Khotang, Nepal

“The happiness you feel after saving a life is inexplicable,” says Parbati Acharya. “You establish such a powerful bond with the mother and her family, that it stays with you forever.”

Parbati is an auxiliary nurse midwife and the only skilled birth attendant at Durchhim Health Post (HP). The 32-year-old handles complicated cases with a calm sense of authority. She works tirelessly to save lives in this remote corner of Khotang, Nepal.

Sometimes, her services are required even after she has completed her shift. Parbati recently worked all night and day to tend to a young woman with prolonged labor, followed by postpartum hemorrhage (PPH). Leveraging all of her experience, and the new skills she has been learning through One Heart World-Wide (OHW) trainings, Parbati was able to use a technique called condom tamponade to manage the PPH, stop the bleeding, and send the young mother home safely with her newborn.

Ever since she arrived here three years ago, Parbati has been working to improve the services offered at Durchhim HP. “The first thing we did, was clean up the place,” she says. “It was buried in shrubs.”

Then, she took the lead in installing a placenta pit. The lack of resources made progress slow. “We had to approach the local government whenever we needed even the most basic equipment,” she remembers. “It was frustrating at times.”

It was a relief when OHW stepped onto the scene. Since starting work in Khotang in 2016, OHW has completely renovated Durchhim HP, providing a complete package of life-saving equipment, and training medical staff and local community members in safe delivery practices.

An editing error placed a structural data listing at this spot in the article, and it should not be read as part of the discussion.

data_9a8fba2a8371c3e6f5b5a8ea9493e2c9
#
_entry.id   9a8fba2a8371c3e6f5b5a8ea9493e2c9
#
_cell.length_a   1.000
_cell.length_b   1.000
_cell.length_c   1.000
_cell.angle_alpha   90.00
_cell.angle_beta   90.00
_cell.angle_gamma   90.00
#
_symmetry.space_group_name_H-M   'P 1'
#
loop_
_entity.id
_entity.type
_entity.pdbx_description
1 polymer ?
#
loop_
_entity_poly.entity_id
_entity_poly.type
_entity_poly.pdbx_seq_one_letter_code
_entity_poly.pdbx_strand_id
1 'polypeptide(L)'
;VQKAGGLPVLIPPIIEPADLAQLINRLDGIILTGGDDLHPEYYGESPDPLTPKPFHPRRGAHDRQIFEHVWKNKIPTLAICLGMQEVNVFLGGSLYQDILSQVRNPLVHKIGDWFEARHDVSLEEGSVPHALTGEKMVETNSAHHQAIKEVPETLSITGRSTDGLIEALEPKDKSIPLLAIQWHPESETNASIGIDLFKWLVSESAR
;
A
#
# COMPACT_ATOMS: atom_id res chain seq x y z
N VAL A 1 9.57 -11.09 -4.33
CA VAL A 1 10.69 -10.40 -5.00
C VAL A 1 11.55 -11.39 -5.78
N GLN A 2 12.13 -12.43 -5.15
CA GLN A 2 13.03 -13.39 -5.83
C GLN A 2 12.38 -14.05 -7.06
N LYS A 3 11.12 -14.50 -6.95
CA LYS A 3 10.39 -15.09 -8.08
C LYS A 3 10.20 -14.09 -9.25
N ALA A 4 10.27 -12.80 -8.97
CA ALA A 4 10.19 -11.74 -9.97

One of Parbati’s standout contributions has been developing a full-time ambulance service at this health facility. Nepal is a country without a coordinated emergency medical response system, and outside of Kathmandu, there are few options for emergency care. After a series of discussions with the Embassy of India in Nepal, Parbati was able to secure an ambulance vehicle and driver for Durchhim HP. Now, if there are complications or emergencies, a patient can be transported to the nearest referral hospital.

She has also introduced a program to reward women who complete all four antenatal care checkups, and come to the health facility to deliver. After the delivery, Parbati leads female community health volunteers and other women from the village to the home of the new mother. They sing, dance, and bring gifts. Most importantly, they share their experiences with pregnancy and childbirth, and learn from each other about taking care of themselves and their children.

Parbati has a son, Manish, whom she doesn’t get to see much due to her demanding job. But the proudest moment of her life was when he topped the School Leaving Certificate exams. “When I saw his photo in the newspaper, I teared up with happiness,” she says. “I have not been able to spend much time with him given the nature of my job, but he has already made me proud. He wants to be a doctor, and I am sure he will be one day.”

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